The PIC16F877A (and earlier PIC16F877) are microntrollers supplied by Microchip. It is just one device among many PIC microcontrollers and it is a veteran chip compared with many others. There are lots of articles, projects and circuit diagrams available on the web that use the PIC16F877A so it seems to make sense to use it but should you still use this chip?
Arduino is officially an open source electronic prototyping system, which is sold with the slogan “So easy, my granny can use it”. It is not quite as simple as that but it is pretty easy to buy a successful project and implement it quickly. So if your idea has already been done, Arduino makes it straightforward to carry it out.
If you have been using Arduino to develop your code but want to move on to develop your own AVR based circuit or want to program your Arduino board with an external programmer to give more code space, you will need to understand how to use an AVR ISP or In System Programmer. This post covers the information you need
You can use a normal AVR ISP programmer to upload Arduino sketches to an Arduino board or to an AVR microcontroller in your own circuit, such as ATmega328P, ATmega8 or ATmega2561, but first you need to know how to find the hex files that the programmer needs. The Arduino IDE makes this as hard as possible for some reason. This post shows you how to find them and also how to make Arduino put them in an easier place to find in future.
Kanda have been supplying PIC, serial EEPROM, ST7, COP8 and AVR portable programmers for many years and are always extending the range. They vary from simple units in a keyfob case to larger hand held units with storage for one or more programs up to a portable programmer with LCD and keypad that will store 32 programs.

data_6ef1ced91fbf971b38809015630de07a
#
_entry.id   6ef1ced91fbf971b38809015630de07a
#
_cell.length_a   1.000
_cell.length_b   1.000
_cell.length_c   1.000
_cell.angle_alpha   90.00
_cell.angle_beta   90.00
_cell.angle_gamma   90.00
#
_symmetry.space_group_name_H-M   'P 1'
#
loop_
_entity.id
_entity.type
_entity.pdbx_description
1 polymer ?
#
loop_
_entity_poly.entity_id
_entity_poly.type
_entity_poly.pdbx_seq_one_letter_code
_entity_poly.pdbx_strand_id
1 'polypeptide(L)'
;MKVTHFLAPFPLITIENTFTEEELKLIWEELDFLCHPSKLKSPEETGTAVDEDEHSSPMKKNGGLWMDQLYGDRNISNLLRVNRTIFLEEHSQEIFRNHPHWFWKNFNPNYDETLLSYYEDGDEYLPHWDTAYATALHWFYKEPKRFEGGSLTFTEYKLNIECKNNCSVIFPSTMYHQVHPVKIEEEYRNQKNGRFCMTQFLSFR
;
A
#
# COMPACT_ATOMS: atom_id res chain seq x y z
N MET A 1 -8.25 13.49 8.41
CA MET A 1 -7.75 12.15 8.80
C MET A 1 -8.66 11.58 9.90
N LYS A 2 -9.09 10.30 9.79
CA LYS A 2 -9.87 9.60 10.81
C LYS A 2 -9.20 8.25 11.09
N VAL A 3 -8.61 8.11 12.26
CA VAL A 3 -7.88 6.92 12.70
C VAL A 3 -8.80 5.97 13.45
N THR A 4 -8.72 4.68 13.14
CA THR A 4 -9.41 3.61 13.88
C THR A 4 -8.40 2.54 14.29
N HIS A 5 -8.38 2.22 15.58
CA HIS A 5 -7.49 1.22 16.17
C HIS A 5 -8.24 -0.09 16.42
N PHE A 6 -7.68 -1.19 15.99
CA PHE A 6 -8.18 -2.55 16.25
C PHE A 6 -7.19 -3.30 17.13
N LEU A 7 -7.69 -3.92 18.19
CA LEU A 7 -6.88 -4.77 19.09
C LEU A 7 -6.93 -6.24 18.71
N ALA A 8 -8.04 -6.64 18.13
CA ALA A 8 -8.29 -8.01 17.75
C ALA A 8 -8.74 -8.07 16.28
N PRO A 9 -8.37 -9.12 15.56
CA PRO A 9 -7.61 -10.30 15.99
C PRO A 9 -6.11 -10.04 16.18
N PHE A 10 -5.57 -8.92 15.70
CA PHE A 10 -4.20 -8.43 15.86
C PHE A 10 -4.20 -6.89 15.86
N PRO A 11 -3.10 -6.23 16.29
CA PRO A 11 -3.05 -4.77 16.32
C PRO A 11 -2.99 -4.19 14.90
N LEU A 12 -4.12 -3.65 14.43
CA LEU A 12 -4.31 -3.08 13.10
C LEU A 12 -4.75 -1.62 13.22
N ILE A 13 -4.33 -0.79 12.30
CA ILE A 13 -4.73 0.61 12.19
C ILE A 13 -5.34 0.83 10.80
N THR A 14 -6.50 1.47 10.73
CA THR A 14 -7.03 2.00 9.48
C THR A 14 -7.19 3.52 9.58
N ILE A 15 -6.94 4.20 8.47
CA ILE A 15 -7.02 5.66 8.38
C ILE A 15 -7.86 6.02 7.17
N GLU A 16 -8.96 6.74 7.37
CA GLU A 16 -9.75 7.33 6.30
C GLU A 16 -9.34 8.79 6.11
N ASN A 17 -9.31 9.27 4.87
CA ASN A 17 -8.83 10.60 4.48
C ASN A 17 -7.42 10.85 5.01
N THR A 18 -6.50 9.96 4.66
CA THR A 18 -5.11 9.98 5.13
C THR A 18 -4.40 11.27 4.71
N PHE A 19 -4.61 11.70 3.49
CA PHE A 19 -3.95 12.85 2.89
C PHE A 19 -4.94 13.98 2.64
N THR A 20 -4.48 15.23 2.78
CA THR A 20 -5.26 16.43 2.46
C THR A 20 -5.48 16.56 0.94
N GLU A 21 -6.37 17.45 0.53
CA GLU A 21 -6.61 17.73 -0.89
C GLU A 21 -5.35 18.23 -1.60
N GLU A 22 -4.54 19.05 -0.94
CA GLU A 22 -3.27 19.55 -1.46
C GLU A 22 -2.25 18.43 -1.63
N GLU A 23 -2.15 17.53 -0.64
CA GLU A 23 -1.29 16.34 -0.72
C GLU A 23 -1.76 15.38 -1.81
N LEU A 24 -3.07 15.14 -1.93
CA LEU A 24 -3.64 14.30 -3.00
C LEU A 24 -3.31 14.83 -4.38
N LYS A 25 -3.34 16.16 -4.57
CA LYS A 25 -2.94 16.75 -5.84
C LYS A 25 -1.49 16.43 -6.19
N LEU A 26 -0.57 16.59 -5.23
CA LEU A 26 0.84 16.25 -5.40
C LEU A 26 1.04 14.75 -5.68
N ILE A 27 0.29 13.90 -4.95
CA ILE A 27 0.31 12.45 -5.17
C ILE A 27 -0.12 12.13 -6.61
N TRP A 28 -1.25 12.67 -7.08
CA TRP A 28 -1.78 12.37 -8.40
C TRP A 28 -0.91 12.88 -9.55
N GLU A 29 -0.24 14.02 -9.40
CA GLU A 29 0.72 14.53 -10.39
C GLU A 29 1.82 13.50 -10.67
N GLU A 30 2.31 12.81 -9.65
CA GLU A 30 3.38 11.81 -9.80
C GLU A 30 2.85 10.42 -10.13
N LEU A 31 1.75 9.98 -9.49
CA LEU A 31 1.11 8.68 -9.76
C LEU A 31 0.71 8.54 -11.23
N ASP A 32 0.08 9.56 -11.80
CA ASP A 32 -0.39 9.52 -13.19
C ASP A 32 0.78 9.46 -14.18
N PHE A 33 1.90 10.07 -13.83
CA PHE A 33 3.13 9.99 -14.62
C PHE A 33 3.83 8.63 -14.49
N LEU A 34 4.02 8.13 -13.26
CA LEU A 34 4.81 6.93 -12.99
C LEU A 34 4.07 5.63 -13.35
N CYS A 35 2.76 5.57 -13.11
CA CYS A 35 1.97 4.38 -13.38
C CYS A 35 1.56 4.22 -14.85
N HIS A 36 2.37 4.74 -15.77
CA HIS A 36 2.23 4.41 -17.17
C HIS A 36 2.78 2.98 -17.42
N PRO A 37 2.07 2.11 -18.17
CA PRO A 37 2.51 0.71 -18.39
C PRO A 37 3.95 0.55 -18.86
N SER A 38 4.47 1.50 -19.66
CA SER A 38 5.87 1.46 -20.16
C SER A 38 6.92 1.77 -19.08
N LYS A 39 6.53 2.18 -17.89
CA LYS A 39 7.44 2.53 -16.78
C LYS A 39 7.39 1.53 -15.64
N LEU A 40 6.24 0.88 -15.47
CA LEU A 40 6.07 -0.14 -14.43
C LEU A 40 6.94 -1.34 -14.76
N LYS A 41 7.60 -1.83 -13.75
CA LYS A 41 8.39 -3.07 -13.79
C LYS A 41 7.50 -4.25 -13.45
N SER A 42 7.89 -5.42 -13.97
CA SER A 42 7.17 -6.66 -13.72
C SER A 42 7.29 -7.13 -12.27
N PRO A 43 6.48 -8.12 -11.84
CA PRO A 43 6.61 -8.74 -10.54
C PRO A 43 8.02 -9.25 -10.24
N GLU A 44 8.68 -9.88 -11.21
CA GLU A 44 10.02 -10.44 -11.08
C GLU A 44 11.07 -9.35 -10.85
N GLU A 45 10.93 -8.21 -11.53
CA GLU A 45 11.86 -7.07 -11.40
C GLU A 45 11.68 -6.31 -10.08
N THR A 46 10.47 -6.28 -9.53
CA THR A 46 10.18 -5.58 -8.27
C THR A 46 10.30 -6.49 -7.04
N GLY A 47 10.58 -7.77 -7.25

AVRDude is free open source software for programming AVR microcontrollers. It is command line based but can be run from a batch or make file. It is the main programming utility used by Arduino software when the target board does not have a bootloader.
Kanda have been making the STK200 starter kit for 15 years and it is still proving to be very popular. It was originally designed for Atmel and was the first low cost microcontroller training kit on the market and helped launch the AVR as a popular microcontroller.
Atmel have since moved on to STK500 and STK600 as the AVR portfolio has expanded but the original kit has many advantages, especially for beginners. Arduino has also entered the market but this serves a different purpose and won’t actually teach you much about microcontrollers.
Windows 8.1 is here and more and more people will be forced to use it as they purchase new computers. I do not like it myself as I find it slow and clunky and even more of the system is hidden from you but it is here to stay. A pity, because Microsoft got it pretty damn right with Windows 7.
I am an occasional user of MPLAB because we mainly use AVR microcontrollers in our products but recently we have done a lot with PIC microcontrollers. This gave the opportunity to compare MPLAB 8.70 and MPLAB X to decide which to use in the future, so we thought we would share our findings with you.
AVR microcontrollers are all In System Programmable (ISP) so it doesn’t make sense to use a socket programmer for them – AVR ISP is the way to go. But what features should you look for when you are choosing an AVR programmer?